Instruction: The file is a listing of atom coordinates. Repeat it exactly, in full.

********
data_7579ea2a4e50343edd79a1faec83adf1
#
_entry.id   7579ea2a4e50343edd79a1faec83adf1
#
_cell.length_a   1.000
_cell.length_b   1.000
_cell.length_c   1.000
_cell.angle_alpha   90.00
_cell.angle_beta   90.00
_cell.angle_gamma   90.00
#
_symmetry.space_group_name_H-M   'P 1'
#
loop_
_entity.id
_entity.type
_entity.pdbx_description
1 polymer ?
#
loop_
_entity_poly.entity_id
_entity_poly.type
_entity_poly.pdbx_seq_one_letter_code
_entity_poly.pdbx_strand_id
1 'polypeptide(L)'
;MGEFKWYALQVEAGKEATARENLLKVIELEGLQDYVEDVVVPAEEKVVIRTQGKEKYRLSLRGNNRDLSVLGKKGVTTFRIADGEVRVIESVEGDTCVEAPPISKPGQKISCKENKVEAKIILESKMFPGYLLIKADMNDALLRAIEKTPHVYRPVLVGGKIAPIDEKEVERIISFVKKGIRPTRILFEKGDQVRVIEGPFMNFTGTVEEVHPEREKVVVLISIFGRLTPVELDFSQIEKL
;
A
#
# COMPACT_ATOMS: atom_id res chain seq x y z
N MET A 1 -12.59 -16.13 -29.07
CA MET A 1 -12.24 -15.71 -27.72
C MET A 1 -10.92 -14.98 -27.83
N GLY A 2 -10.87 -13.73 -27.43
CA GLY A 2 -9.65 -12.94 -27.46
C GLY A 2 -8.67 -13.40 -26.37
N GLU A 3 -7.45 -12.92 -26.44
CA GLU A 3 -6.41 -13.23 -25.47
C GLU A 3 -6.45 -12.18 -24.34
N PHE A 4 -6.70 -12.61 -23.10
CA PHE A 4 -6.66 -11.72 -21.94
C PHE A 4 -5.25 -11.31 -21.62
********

data_7579ea2a4e50343edd79a1faec83adf1
#
_entry.id   7579ea2a4e50343edd79a1faec83adf1
#
_cell.length_a   1.000
_cell.length_b   1.000
_cell.length_c   1.000
_cell.angle_alpha   90.00
_cell.angle_beta   90.00
_cell.angle_gamma   90.00
#
_symmetry.space_group_name_H-M   'P 1'
#
loop_
_entity.id
_entity.type
_entity.pdbx_description
1 polymer ?
#
loop_
_entity_poly.entity_id
_entity_poly.type
_entity_poly.pdbx_seq_one_letter_code
_entity_poly.pdbx_strand_id
1 'polypeptide(L)'
;MGEFKWYALQVEAGKEATARENLLKVIELEGLQDYVEDVVVPAEEKVVIRTQGKEKYRLSLRGNNRDLSVLGKKGVTTFRIADGEVRVIESVEGDTCVEAPPISKPGQKISCKENKVEAKIILESKMFPGYLLIKADMNDALLRAIEKTPHVYRPVLVGGKIAPIDEKEVERIISFVKKGIRPTRILFEKGDQVRVIEGPFMNFTGTVEEVHPEREKVVVLISIFGRLTPVELDFSQIEKL
;
A
#
# COMPACT_ATOMS: atom_id res chain seq x y z
N MET A 1 -12.59 -16.13 -29.07
CA MET A 1 -12.24 -15.71 -27.72
C MET A 1 -10.92 -14.98 -27.83
N GLY A 2 -10.87 -13.73 -27.43
CA GLY A 2 -9.65 -12.94 -27.46
C GLY A 2 -8.67 -13.40 -26.37
N GLU A 3 -7.45 -12.92 -26.44
CA GLU A 3 -6.41 -13.23 -25.47
C GLU A 3 -6.45 -12.18 -24.34
N PHE A 4 -6.70 -12.61 -23.10
CA PHE A 4 -6.66 -11.72 -21.94
C PHE A 4 -5.25 -11.31 -21.62